A Kenyan safari not only boasts spectacular natural beauty in one of the most unspoiled places on earth, but it also brings you up close and personal with Africa’s most sought-after wildlife.
The most revered of Africa’s safari destinations, Kenya is located in East Africa and boasts the Masai Mara National Park, renowned for its abundant wildlife and annual Great Migration. It is a country brimming with romance, thrill and adventure nothing says “classic safari” quite like a Kenyan safari.
The ultimate safari trip to many is checking off the Big Five and other popular wildlife at a go. This is possible, but not an ideal way to go about it. A proper safari is all about the experience go out in the wild and watch wildlife in their natural habitat.
Aberdare National Park
A Kenya safari here gives off a real countryside vibe. Located near Mt. Kenya, it is relatively cold and usually plagued by an early morning mist that quickly dissipates as the sun rises. It has two contrasting habitats; The Kinangop Plateau comprised of a moorland and the Salient comprised of dense lush rain forest and a series of hills dotted with waterfalls.
Due to its high altitude, it provides some of the best panoramic views, hiking and wildlife experiences. But you have to be on high alert as the thick vegetation forms a good hideout for the animals. Elephants, leopards, hyenas, buffaloes, black rhino and even the rare black leopard are some of the wildlife you will encounter.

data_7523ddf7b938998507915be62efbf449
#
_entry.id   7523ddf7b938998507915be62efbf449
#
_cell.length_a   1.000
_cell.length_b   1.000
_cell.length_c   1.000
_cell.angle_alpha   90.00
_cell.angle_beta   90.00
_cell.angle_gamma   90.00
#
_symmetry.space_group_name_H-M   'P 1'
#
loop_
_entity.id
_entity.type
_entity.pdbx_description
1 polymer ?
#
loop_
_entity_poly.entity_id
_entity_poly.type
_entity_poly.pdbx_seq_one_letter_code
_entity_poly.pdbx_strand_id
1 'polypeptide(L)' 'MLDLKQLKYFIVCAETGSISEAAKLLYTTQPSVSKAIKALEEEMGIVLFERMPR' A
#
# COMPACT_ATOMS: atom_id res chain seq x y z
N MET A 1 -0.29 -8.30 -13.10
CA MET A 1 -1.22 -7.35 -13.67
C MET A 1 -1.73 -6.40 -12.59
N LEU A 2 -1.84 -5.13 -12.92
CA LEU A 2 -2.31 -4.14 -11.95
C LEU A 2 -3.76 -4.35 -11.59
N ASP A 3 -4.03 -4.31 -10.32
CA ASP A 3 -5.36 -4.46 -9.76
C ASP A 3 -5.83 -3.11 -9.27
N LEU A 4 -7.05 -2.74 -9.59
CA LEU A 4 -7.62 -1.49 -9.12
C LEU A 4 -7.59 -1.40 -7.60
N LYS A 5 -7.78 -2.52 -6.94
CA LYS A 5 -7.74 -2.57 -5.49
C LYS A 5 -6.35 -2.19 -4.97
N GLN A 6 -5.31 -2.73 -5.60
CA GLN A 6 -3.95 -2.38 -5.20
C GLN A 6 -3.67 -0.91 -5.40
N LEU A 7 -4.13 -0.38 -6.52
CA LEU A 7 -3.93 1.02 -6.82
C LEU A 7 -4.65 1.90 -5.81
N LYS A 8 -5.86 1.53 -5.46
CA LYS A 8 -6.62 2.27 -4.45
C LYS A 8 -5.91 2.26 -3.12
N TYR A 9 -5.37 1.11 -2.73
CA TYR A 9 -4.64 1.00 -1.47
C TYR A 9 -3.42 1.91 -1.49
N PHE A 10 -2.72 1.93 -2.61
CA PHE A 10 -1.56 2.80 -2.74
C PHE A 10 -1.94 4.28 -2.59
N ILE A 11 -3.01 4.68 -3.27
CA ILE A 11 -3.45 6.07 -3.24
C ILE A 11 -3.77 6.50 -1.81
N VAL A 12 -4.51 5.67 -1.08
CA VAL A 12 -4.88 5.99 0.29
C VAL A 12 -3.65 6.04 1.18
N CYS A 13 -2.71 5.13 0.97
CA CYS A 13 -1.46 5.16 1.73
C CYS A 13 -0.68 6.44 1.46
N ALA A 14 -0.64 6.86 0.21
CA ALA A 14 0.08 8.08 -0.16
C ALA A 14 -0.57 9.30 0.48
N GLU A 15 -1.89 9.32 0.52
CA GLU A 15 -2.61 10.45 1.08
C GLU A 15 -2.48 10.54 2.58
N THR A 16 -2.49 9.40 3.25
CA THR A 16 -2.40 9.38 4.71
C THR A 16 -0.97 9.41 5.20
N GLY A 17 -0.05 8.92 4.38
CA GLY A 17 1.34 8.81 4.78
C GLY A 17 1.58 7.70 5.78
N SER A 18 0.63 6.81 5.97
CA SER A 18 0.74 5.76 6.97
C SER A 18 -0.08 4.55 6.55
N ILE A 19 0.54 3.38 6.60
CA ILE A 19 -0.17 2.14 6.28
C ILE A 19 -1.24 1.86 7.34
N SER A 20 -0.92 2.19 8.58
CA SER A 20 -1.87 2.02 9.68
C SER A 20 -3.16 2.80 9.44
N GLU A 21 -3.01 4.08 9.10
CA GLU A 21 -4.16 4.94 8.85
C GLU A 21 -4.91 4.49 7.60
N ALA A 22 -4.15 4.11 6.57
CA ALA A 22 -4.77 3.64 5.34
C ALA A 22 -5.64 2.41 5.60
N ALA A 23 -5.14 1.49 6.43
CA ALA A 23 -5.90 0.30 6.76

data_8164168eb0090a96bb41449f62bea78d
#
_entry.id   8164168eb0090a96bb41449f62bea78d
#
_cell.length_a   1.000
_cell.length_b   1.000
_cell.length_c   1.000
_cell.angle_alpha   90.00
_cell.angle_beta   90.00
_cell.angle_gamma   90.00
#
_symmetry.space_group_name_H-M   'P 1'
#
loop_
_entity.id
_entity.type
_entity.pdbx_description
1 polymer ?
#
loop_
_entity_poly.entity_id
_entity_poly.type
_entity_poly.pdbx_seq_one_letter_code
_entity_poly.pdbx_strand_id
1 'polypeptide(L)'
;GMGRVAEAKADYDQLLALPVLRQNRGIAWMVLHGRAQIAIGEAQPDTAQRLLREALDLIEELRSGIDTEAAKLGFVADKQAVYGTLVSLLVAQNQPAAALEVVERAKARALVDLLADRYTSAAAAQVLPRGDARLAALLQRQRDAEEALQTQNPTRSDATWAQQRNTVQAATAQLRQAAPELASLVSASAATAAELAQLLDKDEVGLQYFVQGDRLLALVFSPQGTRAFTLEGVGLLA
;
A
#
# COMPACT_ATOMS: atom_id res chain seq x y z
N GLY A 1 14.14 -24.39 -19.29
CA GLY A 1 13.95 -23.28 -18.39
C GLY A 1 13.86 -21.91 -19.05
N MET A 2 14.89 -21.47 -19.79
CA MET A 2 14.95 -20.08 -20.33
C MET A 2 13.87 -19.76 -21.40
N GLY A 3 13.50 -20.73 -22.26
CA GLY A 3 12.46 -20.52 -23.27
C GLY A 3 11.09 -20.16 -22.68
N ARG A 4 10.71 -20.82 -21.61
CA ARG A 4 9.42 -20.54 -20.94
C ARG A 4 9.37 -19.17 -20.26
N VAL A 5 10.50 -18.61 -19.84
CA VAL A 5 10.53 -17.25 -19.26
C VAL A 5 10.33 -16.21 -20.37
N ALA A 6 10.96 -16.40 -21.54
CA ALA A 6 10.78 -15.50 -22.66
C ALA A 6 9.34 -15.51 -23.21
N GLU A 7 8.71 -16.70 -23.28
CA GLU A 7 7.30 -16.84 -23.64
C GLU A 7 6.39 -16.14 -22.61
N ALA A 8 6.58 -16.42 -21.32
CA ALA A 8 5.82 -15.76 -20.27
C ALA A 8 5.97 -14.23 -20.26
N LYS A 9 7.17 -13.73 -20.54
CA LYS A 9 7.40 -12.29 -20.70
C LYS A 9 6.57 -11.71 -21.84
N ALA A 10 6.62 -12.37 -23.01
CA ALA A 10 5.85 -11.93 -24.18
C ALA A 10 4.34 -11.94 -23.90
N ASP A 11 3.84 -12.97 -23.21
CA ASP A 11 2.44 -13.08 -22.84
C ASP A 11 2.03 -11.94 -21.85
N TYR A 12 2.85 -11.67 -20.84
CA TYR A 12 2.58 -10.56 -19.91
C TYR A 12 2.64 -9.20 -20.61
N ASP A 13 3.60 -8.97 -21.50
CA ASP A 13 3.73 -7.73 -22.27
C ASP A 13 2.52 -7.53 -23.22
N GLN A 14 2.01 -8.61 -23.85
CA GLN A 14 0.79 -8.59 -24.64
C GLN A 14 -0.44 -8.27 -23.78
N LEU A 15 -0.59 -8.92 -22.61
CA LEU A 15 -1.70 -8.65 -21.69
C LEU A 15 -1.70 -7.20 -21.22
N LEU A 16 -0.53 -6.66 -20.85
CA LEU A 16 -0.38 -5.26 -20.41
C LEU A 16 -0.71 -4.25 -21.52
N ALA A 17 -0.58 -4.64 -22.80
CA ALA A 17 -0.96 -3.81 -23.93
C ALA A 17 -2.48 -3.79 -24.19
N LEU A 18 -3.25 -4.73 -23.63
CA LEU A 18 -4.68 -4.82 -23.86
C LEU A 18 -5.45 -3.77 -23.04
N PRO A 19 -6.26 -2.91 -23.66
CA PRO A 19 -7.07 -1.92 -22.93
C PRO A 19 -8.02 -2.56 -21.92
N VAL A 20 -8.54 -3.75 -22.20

Samburu National Reserve, on the other hand, is dry most of the year. It encompasses three adjacent parks: Samburu, Buffalo Springs and Shaba; which are all served by the Ewaso Nyiro River. The hilly landscape is accentuated by humongous termite mounds. The vegetation varies from shrubs and dry grassland to doum palm trees. That is not all – it lies on the Equator.
As such, it is not only overrun with wildlife but animals native to both sides of the line can be found in the same place. They include Grevy’s zebras, gerenuks, reticulated giraffes, blue-legged Somali ostriches and beisa oryxes.
Maasai Mara National Reserve
This is the most visited park in the whole country. Why? As the grass in Tanzania’s Serengeti National Park dries up, millions of herbivores, mostly wildebeest, begin their annual journey back to the Maasai Mara where by this time the grass is long and green following the long April rains.
The excitement is around the migration alone, but the hurdles they face along the way. Lions, cheetahs, leopards, hyenas, wild dogs, and jackals prey on them over land and as they cross the Mara River, crocodiles lie in wait. There is plenty of action at every turn.
Amboseli National Park is elephant territory. The thundering movement of these majestic animals is a one-of-a-kind experience. To make it even better, tourists are treated to a jaw-dropping view of Tanzania’s magnificent Mt. Kilimanjaro.
As the Kenya Wildlife Service explains, ‘nature lovers can explore five different habitats here ranging from the dried-up bed of Lake Amboseli, wetlands with sulphur springs, Savannah and woodland’.